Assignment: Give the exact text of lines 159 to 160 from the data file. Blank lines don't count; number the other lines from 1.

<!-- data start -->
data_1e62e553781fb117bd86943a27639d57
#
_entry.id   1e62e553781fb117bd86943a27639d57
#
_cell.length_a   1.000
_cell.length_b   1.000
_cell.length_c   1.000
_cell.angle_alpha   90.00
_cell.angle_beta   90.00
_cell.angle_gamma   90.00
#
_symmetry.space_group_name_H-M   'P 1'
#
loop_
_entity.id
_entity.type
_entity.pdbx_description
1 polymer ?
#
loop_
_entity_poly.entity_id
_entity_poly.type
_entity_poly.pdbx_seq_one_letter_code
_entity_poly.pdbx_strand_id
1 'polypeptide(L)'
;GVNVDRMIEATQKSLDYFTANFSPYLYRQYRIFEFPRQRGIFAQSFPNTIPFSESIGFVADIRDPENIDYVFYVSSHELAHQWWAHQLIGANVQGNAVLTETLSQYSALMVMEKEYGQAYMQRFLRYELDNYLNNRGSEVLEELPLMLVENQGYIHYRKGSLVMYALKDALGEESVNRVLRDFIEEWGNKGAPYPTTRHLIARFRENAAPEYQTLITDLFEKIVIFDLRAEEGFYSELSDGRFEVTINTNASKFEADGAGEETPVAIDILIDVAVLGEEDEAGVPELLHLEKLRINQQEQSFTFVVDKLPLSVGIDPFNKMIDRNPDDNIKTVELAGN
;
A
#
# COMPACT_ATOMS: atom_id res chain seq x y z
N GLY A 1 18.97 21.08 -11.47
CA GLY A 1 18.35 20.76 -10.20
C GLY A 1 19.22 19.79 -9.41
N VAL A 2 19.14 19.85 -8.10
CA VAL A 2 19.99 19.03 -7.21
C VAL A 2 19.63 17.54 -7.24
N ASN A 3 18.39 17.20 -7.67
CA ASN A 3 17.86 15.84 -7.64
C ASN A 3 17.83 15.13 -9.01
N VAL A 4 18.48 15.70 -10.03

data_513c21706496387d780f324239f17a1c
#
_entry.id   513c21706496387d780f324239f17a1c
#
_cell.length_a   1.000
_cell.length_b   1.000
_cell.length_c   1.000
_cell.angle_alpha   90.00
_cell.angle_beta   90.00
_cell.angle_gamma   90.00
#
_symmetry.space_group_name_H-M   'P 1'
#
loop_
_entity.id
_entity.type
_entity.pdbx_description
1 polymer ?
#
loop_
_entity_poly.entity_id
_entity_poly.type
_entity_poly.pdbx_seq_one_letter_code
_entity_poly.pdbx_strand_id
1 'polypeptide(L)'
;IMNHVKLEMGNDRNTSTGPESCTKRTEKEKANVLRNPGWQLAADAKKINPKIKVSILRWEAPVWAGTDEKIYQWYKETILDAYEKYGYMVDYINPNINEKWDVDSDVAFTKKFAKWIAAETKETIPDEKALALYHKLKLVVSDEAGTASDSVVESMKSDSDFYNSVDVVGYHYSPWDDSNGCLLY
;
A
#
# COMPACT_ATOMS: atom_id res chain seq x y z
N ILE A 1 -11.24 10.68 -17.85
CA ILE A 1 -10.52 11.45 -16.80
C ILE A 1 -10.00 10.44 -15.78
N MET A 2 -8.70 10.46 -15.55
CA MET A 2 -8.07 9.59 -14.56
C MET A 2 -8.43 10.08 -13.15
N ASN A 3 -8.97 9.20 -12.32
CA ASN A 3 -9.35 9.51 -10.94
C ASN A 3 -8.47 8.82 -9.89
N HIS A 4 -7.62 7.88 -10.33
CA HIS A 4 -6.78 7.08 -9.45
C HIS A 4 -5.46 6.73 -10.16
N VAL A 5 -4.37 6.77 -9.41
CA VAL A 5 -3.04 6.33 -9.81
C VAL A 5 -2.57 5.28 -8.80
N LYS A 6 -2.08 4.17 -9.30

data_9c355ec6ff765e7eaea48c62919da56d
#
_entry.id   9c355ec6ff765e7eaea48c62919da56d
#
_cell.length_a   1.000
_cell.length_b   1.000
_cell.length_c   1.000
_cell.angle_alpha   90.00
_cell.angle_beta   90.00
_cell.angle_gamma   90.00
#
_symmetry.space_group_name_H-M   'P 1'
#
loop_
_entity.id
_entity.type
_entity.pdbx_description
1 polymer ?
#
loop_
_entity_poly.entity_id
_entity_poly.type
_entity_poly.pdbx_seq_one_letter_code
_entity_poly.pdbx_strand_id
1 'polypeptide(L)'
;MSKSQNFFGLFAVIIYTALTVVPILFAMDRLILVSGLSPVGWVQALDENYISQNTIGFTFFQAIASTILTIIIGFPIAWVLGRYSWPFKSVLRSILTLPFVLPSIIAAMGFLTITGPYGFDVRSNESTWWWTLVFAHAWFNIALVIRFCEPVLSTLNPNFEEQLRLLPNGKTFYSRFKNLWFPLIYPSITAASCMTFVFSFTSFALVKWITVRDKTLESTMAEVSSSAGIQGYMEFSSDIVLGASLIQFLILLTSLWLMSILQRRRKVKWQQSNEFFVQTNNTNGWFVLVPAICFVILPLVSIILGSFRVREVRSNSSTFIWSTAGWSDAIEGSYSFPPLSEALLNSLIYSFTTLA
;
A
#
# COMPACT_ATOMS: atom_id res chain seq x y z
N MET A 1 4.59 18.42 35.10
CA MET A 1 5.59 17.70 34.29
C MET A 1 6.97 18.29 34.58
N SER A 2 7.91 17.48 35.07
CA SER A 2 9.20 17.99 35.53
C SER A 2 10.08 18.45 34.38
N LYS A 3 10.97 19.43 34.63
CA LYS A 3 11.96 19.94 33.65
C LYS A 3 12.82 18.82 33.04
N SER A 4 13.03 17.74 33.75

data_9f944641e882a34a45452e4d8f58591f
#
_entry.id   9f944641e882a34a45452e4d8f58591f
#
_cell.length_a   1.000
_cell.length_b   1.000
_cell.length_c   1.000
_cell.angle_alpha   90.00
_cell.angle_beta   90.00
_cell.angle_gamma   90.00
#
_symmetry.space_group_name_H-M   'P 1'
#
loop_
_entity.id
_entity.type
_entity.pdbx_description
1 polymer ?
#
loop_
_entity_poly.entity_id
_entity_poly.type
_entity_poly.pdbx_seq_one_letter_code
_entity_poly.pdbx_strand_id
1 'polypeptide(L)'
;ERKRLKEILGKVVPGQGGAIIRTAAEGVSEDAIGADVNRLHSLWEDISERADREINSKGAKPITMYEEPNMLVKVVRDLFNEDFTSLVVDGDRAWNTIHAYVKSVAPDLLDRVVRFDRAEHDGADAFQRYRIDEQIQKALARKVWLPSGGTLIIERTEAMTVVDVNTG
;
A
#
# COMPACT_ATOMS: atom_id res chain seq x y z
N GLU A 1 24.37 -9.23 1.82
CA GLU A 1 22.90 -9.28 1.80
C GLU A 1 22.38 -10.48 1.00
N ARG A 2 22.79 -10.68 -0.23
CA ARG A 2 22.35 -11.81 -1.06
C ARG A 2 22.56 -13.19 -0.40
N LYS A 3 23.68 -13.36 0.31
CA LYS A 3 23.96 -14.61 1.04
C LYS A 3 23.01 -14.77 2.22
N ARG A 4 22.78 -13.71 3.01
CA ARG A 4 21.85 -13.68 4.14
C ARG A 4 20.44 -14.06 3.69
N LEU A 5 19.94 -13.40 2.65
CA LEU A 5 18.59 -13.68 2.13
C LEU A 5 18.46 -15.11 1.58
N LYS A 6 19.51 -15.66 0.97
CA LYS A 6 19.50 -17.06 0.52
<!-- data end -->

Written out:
C GLU A 1 22.38 -10.48 1.00
N ARG A 2 22.79 -10.68 -0.23